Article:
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August 12, 2013 5:47 pm
As the dust settled from the great crisis of 2007-09, it was agreed that Britain’s central bank and regulatory machinery could deliver growth and control inflation but it could not adequately spot or regulate financial risk. So we rushed to make banks safe by forcing them to strengthen their capital and liquidity, and we made them deleverage very fast. The coalition government also asked the Bank of England to conduct prudential supervision, to cure the systemic weakness of the old regime.
However, the worst of the crisis has long passed. Since 2009, an equal priority should have been to promote the recovery of the real economy and to support its borrowing needs, particularly given the cutting of the government’s fiscal deficit. This fixation with the banking system is now excessive.
Is the new system supporting recovery? Sadly, no. That much is obvious to any reader of the Financial Times. Inflation is no longer an issue, and gross domestic product has been stagnant for five years. Net bank lending to the non-financial private sector has been contracting and continues to contract, despite the virtues of the “Funding for Lending” and “Help to Buy” schemes. The development of such ad hoc policies can be seen as an admission by ministers that the banks no longer play their full lending role unaided.
But this inability is not intrinsic: it is largely because of the regulatory pressures now being piled on their balance sheets. Prudential regulators everywhere continue to call for banks to cut their lending and assets, and to raise their prudential capital ratios, with little apparent regard for the impact that this will have on growth. Recently, their conduct and decisions have become controversial, perhaps even acrimonious.
In June we learnt that the UK regulators were imposing at short notice new, demanding regulatory ratios on at least two major British lenders – Barclays and Nationwide. There are particularly tough criteria for mortgages, even though these two lenders account for 30 per cent of new UK house lending; and earlier deadlines for raising leverage ratios. In July senior regulators were publicly criticising the banks for “sneaking” to the Treasury about the harsh new regulatory standards for capital and liquidity, which further constrain their ability to lend.
Recently two senior ministers have joined in the fun. Vince Cable, business secretary, warned publicly that the “capital Taliban” among the regulators are demanding draconian standards that will hold back business lending. Meanwhile, George Osborne, the chancellor, had warned of the dangers of regulation that would bring to the country “the stability of the graveyard”.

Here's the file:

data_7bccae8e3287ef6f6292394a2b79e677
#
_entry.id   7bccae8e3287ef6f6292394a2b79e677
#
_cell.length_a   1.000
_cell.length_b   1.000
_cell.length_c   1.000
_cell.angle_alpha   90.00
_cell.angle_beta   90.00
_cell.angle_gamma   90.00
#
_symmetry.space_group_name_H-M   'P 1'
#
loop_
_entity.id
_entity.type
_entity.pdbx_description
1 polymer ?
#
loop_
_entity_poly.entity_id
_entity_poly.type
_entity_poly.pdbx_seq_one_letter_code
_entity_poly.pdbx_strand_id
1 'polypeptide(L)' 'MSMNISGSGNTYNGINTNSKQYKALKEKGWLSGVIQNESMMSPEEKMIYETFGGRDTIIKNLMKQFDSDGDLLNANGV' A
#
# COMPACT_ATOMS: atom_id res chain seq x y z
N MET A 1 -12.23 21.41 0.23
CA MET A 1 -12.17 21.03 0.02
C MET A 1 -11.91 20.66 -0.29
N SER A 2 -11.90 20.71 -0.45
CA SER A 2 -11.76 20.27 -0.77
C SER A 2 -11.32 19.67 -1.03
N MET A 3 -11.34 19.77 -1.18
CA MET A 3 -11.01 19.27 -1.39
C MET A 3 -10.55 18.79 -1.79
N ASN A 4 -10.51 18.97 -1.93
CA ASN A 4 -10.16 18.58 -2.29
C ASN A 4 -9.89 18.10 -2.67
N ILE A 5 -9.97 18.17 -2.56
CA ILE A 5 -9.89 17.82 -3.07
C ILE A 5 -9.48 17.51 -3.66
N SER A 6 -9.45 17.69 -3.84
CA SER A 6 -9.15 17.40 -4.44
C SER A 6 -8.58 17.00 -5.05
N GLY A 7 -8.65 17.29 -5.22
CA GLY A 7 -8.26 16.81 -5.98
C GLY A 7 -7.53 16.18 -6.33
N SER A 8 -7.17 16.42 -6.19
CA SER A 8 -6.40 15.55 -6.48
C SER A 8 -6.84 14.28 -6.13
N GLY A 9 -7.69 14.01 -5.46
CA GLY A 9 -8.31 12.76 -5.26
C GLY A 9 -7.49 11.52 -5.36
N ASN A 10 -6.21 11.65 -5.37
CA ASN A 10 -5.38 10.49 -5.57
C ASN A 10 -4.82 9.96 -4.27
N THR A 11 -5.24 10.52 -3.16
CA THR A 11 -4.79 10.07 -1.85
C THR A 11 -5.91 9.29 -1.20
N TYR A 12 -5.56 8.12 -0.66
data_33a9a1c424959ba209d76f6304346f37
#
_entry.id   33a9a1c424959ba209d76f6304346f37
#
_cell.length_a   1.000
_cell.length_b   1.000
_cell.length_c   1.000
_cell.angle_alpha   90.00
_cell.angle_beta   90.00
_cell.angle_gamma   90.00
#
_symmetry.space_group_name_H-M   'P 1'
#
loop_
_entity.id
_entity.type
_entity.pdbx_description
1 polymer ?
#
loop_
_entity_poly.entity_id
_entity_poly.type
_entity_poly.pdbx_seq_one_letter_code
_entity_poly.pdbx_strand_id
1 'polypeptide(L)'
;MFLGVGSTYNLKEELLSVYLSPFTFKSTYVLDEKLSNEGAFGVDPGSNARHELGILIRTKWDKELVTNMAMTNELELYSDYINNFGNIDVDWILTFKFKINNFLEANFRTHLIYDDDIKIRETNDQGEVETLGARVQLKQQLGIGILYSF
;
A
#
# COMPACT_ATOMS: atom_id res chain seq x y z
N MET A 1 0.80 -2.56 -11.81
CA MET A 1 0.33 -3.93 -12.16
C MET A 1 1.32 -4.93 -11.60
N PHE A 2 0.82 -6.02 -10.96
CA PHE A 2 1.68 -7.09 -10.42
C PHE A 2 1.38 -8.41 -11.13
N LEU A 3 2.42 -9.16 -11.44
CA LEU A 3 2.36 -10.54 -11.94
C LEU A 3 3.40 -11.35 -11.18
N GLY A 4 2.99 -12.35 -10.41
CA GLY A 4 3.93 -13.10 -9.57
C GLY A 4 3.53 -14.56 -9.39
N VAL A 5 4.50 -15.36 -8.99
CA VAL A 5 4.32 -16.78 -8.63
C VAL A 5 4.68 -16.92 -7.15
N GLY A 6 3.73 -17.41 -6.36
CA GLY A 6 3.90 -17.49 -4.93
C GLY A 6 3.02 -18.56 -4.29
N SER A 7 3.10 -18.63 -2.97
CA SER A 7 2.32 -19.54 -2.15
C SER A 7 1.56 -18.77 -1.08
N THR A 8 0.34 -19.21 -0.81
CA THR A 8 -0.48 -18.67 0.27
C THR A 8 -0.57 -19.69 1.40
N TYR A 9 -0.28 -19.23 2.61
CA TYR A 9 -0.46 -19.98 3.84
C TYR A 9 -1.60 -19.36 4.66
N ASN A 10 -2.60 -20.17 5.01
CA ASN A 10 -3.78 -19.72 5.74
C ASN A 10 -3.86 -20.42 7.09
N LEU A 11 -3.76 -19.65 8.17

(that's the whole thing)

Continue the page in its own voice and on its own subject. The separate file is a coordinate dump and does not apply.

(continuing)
The common thread in these controversies is how best to handle the banks’ transition from low prudential ratios to the demanding levels that they must, in time, achieve. Getting from here to there is harder than it looks. Take raising new capital. For a bank to raise billions of pounds of new equity at a reasonable price ideally requires several conditions to be met.
First, prospective shareholders must be reasonably confident that the regulatory regime is stable; and that the bank will not continue to be required from time to time, and at very short notice, to increase its capital or liquidity ratios yet again. Banks and investors have not yet regained that confidence. Until they do, the price of new equity will be higher, investors fewer and existing shareholders more unhappy at the risk of dilution.
There needs to be care about the pace of “deleveraging”. Reducing bank assets is not a simple process that can be implemented quickly and at short notice. It comes with a cost and causes trouble, particularly when the cut required is hundreds of billions of pounds or 20 per cent of assets. It may have damaging consequences, both directly for conventional lending and indirectly for important financial transactions that support the real economy.
After years of stagnant output and contracting bank credit to the real economy and housing sector, future moves to new prudential ratio targets need to be calibrated carefully to ensure growth in the real economy can obtain the support it needs. Perhaps the required rise in bank capital buffers can be tied to targets for growth in nominal GDP?
With GDP still below its level of five years ago, we cannot go on as we have in the recent past. Mr Osborne repeatedly underlined the growth objective in a letter to the governor of the Bank of England, sent in April, about the new Financial Policy Committee’s remit: “It is particularly important, at this stage of the cycle, that the committee takes into account and gives weight to the impact of its actions on the near-term recovery.”
Let us hope that Mark Carney, the new BoE governor, and the FPC respond effectively to that challenge. If they do not, they risk presiding over a mirror image of the previous regulatory machinery: a system that can regulate risk, but is unable to deliver economic growth. If they do that, the government will have replaced one defective system with another.
The writer is chairman of the Equitas Trust, a director of Morgan Stanley Bank International, and a former director-general of the London Investment Banking Association
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